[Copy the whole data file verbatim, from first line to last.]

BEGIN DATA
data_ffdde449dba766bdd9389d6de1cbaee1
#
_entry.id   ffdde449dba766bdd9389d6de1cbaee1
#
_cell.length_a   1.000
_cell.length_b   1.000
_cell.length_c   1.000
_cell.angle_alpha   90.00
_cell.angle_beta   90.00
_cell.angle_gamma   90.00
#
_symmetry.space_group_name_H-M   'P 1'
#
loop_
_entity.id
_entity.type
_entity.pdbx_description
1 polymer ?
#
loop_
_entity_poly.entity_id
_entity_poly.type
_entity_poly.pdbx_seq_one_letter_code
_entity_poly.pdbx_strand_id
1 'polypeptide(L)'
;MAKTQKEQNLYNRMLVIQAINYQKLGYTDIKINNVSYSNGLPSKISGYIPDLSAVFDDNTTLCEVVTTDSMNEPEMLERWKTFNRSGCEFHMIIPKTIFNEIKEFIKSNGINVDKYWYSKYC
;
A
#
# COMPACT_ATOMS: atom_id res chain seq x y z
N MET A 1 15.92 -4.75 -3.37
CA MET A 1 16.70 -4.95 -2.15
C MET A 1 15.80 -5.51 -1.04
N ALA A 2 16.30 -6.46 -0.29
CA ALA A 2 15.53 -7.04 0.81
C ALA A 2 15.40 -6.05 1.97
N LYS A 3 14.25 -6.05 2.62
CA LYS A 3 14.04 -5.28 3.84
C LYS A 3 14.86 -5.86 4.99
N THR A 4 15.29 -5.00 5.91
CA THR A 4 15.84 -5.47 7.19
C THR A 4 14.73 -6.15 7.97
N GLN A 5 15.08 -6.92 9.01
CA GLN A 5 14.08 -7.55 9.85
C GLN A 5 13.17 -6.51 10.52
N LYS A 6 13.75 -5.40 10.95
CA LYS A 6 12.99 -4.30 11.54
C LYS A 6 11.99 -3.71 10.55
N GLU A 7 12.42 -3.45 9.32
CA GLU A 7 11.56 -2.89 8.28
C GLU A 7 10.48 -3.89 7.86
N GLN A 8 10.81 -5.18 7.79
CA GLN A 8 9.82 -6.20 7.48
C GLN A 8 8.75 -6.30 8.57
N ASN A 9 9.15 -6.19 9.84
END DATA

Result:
data_ffdde449dba766bdd9389d6de1cbaee1
#
_entry.id   ffdde449dba766bdd9389d6de1cbaee1
#
_cell.length_a   1.000
_cell.length_b   1.000
_cell.length_c   1.000
_cell.angle_alpha   90.00
_cell.angle_beta   90.00
_cell.angle_gamma   90.00
#
_symmetry.space_group_name_H-M   'P 1'
#
loop_
_entity.id
_entity.type
_entity.pdbx_description
1 polymer ?
#
loop_
_entity_poly.entity_id
_entity_poly.type
_entity_poly.pdbx_seq_one_letter_code
_entity_poly.pdbx_strand_id
1 'polypeptide(L)'
;MAKTQKEQNLYNRMLVIQAINYQKLGYTDIKINNVSYSNGLPSKISGYIPDLSAVFDDNTTLCEVVTTDSMNEPEMLERWKTFNRSGCEFHMIIPKTIFNEIKEFIKSNGINVDKYWYSKYC
;
A
#
# COMPACT_ATOMS: atom_id res chain seq x y z
N MET A 1 15.92 -4.75 -3.37
CA MET A 1 16.70 -4.95 -2.15
C MET A 1 15.80 -5.51 -1.04
N ALA A 2 16.30 -6.46 -0.29
CA ALA A 2 15.53 -7.04 0.81
C ALA A 2 15.40 -6.05 1.97
N LYS A 3 14.25 -6.05 2.62
CA LYS A 3 14.04 -5.28 3.84
C LYS A 3 14.86 -5.86 4.99
N THR A 4 15.29 -5.00 5.91
CA THR A 4 15.84 -5.47 7.19
C THR A 4 14.73 -6.15 7.97
N GLN A 5 15.08 -6.92 9.01
CA GLN A 5 14.08 -7.55 9.85
C GLN A 5 13.17 -6.51 10.52
N LYS A 6 13.75 -5.40 10.95
CA LYS A 6 12.99 -4.30 11.54
C LYS A 6 11.99 -3.71 10.55
N GLU A 7 12.42 -3.45 9.32
CA GLU A 7 11.56 -2.89 8.28
C GLU A 7 10.48 -3.89 7.86
N GLN A 8 10.81 -5.18 7.79
CA GLN A 8 9.82 -6.20 7.48
C GLN A 8 8.75 -6.30 8.57
N ASN A 9 9.15 -6.19 9.84